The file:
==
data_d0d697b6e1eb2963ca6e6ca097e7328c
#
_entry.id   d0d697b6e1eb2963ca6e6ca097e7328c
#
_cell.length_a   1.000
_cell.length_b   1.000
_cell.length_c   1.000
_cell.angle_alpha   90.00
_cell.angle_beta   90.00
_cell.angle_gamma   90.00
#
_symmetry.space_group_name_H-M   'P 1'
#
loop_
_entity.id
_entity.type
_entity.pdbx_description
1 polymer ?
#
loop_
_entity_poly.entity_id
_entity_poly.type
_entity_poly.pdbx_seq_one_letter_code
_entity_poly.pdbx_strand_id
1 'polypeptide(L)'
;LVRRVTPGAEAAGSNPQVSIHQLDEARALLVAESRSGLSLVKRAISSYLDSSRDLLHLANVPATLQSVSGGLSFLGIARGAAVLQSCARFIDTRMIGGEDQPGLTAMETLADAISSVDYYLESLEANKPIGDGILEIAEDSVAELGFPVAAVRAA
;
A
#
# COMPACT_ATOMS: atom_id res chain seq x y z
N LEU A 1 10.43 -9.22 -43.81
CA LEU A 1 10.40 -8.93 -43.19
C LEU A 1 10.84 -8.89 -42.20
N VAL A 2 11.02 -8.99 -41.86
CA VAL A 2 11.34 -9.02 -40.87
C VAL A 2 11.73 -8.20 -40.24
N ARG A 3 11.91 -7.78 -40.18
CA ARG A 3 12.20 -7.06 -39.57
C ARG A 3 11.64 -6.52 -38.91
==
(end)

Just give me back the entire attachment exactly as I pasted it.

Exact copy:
data_d0d697b6e1eb2963ca6e6ca097e7328c
#
_entry.id   d0d697b6e1eb2963ca6e6ca097e7328c
#
_cell.length_a   1.000
_cell.length_b   1.000
_cell.length_c   1.000
_cell.angle_alpha   90.00
_cell.angle_beta   90.00
_cell.angle_gamma   90.00
#
_symmetry.space_group_name_H-M   'P 1'
#
loop_
_entity.id
_entity.type
_entity.pdbx_description
1 polymer ?
#
loop_
_entity_poly.entity_id
_entity_poly.type
_entity_poly.pdbx_seq_one_letter_code
_entity_poly.pdbx_strand_id
1 'polypeptide(L)'
;LVRRVTPGAEAAGSNPQVSIHQLDEARALLVAESRSGLSLVKRAISSYLDSSRDLLHLANVPATLQSVSGGLSFLGIARGAAVLQSCARFIDTRMIGGEDQPGLTAMETLADAISSVDYYLESLEANKPIGDGILEIAEDSVAELGFPVAAVRAA
;
A
#
# COMPACT_ATOMS: atom_id res chain seq x y z
N LEU A 1 10.43 -9.22 -43.81
CA LEU A 1 10.40 -8.93 -43.19
C LEU A 1 10.84 -8.89 -42.20
N VAL A 2 11.02 -8.99 -41.86
CA VAL A 2 11.34 -9.02 -40.87
C VAL A 2 11.73 -8.20 -40.24
N ARG A 3 11.91 -7.78 -40.18
CA ARG A 3 12.20 -7.06 -39.57
C ARG A 3 11.64 -6.52 -38.91